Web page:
Brewing coffee quickly always sounds like a great idea. For Sonic Dutch Korea, the great idea for cold-brewing coffee quickly is sound.
Based in Suwon, South Korea, the company makes a line of commercial equipment called Supersonic, and it has just revealed its latest model. The smaller, more consumer-oriented version called the Supersonic S1 is presently roaring through Kickstarter.
Brewers placed upon the platform of a Supersonic machine absorb vibrations generated by sound waves that issue electronically from inside the machine, with the end goal of dramatically reducing the time it takes to cold-brew coffee through liquid agitation.
The new 100-watt Sonic Dutch device produces sound waves at a maximum volume of 70 decibels, while allowing users to modulate the frequency and strength of the resulting vibrations through knobs on the machine’s digital control panel. Users can set a timer for the machine to run up to one hour, adjust the vibration intensity on a scale of 1% to 100%, and adjust the signal frequency from 20 to 35 hertz.
The force of the sound waves is translated into motion through a system of springs beneath the platform, upon which a French press or other brewer is positioned. These vibrations agitate the cold-water coffee slurry inside a French press or other brewer, thereby increasing the speed and efficiency of extraction down to about 5 minutes per liter of room-temperature or colder brew, according to the company.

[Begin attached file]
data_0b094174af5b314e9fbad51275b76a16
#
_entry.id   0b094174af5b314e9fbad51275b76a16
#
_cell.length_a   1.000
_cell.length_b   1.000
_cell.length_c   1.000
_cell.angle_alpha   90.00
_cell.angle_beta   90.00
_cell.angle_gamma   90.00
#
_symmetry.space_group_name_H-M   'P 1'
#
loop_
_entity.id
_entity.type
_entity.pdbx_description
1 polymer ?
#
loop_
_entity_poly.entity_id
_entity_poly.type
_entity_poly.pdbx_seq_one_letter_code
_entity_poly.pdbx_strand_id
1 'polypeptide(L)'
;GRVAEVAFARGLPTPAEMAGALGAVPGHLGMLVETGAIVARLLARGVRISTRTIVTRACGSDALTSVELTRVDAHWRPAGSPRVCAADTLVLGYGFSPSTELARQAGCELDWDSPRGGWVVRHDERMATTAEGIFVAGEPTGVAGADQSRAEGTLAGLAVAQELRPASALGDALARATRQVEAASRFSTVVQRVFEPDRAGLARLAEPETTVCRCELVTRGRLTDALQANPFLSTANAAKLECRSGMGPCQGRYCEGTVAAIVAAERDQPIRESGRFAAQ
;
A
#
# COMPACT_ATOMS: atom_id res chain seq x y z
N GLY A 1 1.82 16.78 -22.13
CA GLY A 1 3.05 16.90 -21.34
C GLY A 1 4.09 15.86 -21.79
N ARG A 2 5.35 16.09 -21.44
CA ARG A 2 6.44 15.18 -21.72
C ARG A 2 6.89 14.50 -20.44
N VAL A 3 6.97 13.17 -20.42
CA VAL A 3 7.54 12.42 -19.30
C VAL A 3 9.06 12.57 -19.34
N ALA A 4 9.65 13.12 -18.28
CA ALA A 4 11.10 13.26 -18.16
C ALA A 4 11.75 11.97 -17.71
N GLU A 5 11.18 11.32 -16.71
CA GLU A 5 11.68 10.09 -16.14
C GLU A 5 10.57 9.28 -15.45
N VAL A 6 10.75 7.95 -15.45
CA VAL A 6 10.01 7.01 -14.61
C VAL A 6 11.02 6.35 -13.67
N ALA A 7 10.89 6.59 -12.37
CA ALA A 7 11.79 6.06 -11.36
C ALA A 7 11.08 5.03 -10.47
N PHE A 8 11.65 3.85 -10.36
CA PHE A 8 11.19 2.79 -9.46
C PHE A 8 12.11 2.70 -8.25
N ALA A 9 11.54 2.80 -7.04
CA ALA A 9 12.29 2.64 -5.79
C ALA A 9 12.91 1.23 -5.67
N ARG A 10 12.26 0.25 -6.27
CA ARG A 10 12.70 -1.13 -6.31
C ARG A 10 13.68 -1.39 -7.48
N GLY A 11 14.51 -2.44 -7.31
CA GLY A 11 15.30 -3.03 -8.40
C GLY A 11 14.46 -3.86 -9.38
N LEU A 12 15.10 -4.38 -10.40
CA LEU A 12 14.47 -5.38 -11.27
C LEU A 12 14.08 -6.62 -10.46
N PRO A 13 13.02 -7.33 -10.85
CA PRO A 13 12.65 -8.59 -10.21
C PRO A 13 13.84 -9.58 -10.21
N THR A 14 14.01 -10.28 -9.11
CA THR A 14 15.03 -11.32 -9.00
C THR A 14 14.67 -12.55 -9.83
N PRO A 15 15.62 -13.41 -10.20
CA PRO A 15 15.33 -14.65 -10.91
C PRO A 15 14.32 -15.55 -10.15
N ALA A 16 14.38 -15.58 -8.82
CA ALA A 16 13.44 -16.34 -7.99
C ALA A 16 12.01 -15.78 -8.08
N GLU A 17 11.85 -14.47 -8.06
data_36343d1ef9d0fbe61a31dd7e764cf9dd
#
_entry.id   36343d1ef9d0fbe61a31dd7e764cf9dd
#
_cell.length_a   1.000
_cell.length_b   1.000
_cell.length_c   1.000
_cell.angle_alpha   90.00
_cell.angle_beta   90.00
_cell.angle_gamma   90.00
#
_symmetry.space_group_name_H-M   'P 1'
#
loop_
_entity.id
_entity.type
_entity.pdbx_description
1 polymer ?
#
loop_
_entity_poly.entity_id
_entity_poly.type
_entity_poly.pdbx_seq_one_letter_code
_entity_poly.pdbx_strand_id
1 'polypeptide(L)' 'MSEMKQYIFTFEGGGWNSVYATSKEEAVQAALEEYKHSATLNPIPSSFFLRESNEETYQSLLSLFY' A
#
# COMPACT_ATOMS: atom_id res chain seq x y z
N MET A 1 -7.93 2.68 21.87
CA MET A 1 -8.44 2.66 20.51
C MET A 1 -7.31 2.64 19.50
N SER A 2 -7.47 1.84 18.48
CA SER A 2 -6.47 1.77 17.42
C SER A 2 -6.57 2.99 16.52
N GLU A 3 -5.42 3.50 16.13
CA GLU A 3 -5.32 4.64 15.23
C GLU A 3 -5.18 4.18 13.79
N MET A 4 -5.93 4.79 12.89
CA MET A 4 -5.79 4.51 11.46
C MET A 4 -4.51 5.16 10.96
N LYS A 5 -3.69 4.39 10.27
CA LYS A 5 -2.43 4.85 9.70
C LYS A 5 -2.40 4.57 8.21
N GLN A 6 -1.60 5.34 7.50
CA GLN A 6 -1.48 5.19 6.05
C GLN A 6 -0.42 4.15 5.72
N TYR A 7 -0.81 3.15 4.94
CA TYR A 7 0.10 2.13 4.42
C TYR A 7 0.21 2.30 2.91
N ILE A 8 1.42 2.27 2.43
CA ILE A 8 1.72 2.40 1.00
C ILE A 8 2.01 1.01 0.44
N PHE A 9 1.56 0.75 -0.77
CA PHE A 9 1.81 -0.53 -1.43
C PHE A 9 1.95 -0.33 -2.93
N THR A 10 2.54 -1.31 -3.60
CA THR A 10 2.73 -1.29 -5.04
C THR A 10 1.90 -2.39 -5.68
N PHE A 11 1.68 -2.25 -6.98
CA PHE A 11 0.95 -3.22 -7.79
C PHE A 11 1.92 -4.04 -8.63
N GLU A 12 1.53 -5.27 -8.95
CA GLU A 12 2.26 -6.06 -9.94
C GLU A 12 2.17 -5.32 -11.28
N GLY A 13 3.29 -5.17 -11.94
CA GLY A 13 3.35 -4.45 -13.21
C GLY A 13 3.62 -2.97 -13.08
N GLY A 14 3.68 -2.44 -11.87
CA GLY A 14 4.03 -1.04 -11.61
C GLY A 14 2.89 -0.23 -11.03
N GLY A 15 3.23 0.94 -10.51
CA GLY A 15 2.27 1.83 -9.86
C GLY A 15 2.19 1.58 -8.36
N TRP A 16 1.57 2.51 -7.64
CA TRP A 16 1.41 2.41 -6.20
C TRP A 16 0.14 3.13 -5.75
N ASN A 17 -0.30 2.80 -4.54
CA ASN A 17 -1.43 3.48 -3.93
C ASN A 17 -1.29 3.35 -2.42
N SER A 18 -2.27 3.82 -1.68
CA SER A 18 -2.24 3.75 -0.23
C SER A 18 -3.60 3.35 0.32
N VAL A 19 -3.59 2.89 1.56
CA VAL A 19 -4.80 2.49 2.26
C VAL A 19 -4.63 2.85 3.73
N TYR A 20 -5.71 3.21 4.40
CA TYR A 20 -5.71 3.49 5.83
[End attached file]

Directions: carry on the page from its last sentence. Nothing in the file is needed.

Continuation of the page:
“If the frequency is wrong, the size of the water wave is wrong,” Sonic Dutch Korea CEO Sang Jun Lee told Daily Coffee News. “If the size is wrong, there is a large difference in taste. So frequency is important, and vibration strength is power. The stronger the power, the faster the extraction.”
Sonic Dutch released its larger first two machines, the Supersonic M and Supersonic L, in August 2017, for use in professional cafes. Each can hold either six or nine 1-liter brewers, or a single 3-liter brewer, at a time. Currently there are roughly 700 coffee shops using them for cold brew in Turkey, Thailand and Indonesia, Lee said.
The new Supersonic S1 can store three profiles of duration, frequency and vibration strength for automated execution. Users wishing to cold brew to a soundtrack of their own can use the Supersonic S1’s built-in Bluetooth speaker.
Sonic Dutch is currently promoting the Supersonic S1 through a Kickstarter campaign that has raised more than $36,000 with over a month remaining. In the meantime Lee said the company is also engaging with distribution partners in the United States for a “full scale” entry into U.S. markets. After fulfillment to backers is complete, the retail price of a Supersonic S1 will be $550. A third commercial model, the Supersonic X, is also in development.
Howard Bryman is the associate editor of Daily Coffee News by Roast Magazine. He is based in Portland, Oregon.